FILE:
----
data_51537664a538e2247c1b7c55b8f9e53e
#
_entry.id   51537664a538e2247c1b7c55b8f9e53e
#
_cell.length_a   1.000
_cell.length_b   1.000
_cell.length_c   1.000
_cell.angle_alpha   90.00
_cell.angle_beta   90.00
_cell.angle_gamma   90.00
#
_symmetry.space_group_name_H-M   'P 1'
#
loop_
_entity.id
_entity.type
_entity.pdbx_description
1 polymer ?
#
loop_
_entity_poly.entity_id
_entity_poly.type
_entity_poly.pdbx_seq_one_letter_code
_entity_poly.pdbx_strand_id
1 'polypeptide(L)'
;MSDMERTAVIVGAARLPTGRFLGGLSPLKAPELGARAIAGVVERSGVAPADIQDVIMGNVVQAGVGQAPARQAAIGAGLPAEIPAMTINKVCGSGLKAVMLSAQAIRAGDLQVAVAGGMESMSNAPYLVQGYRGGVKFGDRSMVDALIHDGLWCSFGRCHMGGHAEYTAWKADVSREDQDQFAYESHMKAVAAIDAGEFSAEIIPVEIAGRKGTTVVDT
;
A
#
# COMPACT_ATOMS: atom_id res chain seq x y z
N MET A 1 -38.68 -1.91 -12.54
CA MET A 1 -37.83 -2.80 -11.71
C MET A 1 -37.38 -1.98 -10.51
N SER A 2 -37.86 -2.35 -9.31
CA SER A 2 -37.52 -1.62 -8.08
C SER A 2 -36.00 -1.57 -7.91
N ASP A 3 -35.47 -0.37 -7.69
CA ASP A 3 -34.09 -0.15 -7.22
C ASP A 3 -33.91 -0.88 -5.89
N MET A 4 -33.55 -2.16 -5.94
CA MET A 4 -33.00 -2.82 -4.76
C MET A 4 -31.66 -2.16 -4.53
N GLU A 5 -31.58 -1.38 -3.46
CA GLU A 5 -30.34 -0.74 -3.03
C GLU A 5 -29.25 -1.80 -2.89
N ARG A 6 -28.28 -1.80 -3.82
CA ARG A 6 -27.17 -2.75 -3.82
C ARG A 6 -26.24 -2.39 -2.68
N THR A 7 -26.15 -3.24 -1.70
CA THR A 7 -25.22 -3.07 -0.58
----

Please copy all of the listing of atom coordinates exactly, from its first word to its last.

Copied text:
data_51537664a538e2247c1b7c55b8f9e53e
#
_entry.id   51537664a538e2247c1b7c55b8f9e53e
#
_cell.length_a   1.000
_cell.length_b   1.000
_cell.length_c   1.000
_cell.angle_alpha   90.00
_cell.angle_beta   90.00
_cell.angle_gamma   90.00
#
_symmetry.space_group_name_H-M   'P 1'
#
loop_
_entity.id
_entity.type
_entity.pdbx_description
1 polymer ?
#
loop_
_entity_poly.entity_id
_entity_poly.type
_entity_poly.pdbx_seq_one_letter_code
_entity_poly.pdbx_strand_id
1 'polypeptide(L)'
;MSDMERTAVIVGAARLPTGRFLGGLSPLKAPELGARAIAGVVERSGVAPADIQDVIMGNVVQAGVGQAPARQAAIGAGLPAEIPAMTINKVCGSGLKAVMLSAQAIRAGDLQVAVAGGMESMSNAPYLVQGYRGGVKFGDRSMVDALIHDGLWCSFGRCHMGGHAEYTAWKADVSREDQDQFAYESHMKAVAAIDAGEFSAEIIPVEIAGRKGTTVVDT
;
A
#
# COMPACT_ATOMS: atom_id res chain seq x y z
N MET A 1 -38.68 -1.91 -12.54
CA MET A 1 -37.83 -2.80 -11.71
C MET A 1 -37.38 -1.98 -10.51
N SER A 2 -37.86 -2.35 -9.31
CA SER A 2 -37.52 -1.62 -8.08
C SER A 2 -36.00 -1.57 -7.91
N ASP A 3 -35.47 -0.37 -7.69
CA ASP A 3 -34.09 -0.15 -7.22
C ASP A 3 -33.91 -0.88 -5.89
N MET A 4 -33.55 -2.16 -5.94
CA MET A 4 -33.00 -2.82 -4.76
C MET A 4 -31.66 -2.16 -4.53
N GLU A 5 -31.58 -1.38 -3.46
CA GLU A 5 -30.34 -0.74 -3.03
C GLU A 5 -29.25 -1.80 -2.89
N ARG A 6 -28.28 -1.80 -3.82
CA ARG A 6 -27.17 -2.75 -3.82
C ARG A 6 -26.24 -2.39 -2.68
N THR A 7 -26.15 -3.24 -1.70
CA THR A 7 -25.22 -3.07 -0.58